Dry Fly Fishing in Theory and Practice

dryflyfishing cover halfordanother doozy from the infamous “Detached Badger of “The Field” *,  Frederic Michael Halford, first printed in 1889 via openlibrary.org

while all of us in the Northern Hemisphere are secretly hating all those that aren’t, impatiently waiting for open waters and better days… here’s a more than amusing and informative and oh boy, once again reminder that while certain details have changed through fly fishing history, the bigger picture hasn’t evolved that much.

a few tidbits-

reels

rod action

changing

rod length
and if those don’t get your interest, this one on rod-holding ‘butt spears’ should do the trick.

butt spears

click either text/image to access the complete 400 or so page book. its well worth the read, besides, well, its well worth the read.
the guy sure had a lot to say about everything one might want to know and then more. enjoy !

* please don’t ask. i have no idea and i really don’t want to know.

Fly Tying- Herman’s Roy-style Reversed Parachute micro caddis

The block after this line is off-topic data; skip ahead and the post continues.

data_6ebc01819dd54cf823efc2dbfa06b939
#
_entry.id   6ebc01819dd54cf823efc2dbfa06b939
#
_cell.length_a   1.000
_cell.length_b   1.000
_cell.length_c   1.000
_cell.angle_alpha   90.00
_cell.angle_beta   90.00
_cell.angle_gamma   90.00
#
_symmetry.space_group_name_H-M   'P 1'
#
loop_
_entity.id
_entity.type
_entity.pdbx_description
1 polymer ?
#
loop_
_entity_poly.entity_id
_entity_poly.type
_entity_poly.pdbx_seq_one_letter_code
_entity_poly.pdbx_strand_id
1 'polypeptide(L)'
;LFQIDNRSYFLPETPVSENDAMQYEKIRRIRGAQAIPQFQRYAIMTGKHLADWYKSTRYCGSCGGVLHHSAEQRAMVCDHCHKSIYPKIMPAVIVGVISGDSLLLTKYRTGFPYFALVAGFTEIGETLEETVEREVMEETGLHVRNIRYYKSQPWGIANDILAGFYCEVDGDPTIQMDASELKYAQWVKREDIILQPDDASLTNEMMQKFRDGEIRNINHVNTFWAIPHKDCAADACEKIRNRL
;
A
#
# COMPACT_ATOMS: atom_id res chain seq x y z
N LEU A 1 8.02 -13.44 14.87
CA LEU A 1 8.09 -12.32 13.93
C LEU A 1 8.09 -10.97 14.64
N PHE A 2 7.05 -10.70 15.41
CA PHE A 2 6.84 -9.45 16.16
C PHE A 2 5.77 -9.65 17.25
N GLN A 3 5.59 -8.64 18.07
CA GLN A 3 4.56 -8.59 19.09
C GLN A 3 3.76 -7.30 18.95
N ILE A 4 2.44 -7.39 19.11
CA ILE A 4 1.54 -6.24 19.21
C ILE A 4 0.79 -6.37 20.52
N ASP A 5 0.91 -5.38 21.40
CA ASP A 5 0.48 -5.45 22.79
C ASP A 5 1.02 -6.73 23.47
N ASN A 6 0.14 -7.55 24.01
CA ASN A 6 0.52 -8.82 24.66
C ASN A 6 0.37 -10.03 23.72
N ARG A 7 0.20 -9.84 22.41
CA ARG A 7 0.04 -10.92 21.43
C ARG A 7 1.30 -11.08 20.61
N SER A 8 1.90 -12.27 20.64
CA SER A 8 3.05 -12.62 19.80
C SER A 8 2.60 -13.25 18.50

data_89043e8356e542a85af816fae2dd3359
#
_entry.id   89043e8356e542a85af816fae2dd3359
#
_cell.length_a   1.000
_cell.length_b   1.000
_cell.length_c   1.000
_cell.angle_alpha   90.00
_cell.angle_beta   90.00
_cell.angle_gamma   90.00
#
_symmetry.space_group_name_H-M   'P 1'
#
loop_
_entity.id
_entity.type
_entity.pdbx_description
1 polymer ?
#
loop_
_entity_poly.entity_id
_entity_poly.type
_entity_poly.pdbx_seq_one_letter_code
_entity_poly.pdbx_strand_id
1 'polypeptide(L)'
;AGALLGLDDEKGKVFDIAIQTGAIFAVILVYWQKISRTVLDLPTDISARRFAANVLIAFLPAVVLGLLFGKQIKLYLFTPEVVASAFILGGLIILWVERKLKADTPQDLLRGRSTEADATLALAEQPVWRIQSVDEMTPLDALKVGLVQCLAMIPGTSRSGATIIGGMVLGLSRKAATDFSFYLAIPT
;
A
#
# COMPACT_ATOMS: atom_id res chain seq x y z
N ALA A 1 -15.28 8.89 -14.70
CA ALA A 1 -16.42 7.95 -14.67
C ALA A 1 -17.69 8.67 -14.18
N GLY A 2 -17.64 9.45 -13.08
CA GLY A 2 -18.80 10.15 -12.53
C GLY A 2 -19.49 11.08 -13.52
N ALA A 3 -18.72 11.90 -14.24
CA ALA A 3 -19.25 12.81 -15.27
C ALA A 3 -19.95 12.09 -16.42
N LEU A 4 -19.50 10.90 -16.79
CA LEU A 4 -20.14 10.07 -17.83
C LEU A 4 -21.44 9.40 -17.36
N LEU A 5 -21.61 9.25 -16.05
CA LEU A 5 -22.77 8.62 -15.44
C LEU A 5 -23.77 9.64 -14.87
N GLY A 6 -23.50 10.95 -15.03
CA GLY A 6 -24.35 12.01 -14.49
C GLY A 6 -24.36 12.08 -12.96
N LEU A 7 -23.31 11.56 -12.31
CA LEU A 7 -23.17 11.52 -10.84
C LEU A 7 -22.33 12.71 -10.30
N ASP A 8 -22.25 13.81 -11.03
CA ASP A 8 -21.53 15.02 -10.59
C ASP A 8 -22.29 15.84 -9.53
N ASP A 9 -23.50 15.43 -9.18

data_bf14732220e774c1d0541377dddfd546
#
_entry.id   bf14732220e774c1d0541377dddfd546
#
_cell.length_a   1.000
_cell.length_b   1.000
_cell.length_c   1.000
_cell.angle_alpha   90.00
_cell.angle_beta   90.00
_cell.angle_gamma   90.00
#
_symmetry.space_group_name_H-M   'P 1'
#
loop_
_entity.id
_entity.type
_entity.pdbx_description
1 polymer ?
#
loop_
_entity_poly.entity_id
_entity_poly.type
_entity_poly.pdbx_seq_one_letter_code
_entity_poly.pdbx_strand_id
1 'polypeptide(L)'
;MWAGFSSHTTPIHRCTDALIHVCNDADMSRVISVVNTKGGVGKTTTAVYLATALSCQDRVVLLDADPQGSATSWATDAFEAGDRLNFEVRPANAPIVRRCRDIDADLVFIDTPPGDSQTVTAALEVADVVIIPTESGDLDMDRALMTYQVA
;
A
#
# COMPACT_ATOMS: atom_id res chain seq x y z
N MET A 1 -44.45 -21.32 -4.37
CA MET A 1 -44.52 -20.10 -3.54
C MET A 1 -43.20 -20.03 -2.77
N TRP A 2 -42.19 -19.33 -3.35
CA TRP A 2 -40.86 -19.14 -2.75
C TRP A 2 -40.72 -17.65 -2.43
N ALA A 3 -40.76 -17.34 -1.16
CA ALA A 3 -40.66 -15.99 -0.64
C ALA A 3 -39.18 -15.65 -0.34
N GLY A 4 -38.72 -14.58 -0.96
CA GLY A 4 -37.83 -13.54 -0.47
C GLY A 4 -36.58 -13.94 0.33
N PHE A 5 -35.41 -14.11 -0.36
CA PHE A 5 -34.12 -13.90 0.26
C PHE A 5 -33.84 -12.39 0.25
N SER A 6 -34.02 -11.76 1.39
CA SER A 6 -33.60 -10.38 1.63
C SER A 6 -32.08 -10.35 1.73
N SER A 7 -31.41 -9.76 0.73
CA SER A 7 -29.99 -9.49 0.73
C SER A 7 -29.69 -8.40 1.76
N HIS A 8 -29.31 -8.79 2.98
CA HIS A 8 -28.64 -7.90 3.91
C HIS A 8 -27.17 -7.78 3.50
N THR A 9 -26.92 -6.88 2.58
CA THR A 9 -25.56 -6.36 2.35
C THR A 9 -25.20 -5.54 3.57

Herman as in deGala and Roy as in Christie !

i of course don’t mean any disrespect as i really like this video and Herman’s demeanour but ! apart from the bright green egg sack, to be honest, i can’t for the life of me see this fly as anything caddisy… but (again) ! lets have a closer look at this fly’s other component, one we can easily transfer over to countless other dry/emerger/floating nymph patterns; the Christie-style Parachute hackling method.

no style is an end-all but this one really stands out from the crowd on several levels, most notably by its ‘puffed-up in a ball’ fibre positions but also overall strength and resistance to fish teeth and other abrasions.
more ‘traditional’ hackling around the hook shank has the fibres oriented vertically when the fly is resting at the surface whereas others where the hackle is wound on a post such as the Klinkhammer or Christie styles have them horizontally, parallel to the water’s surface.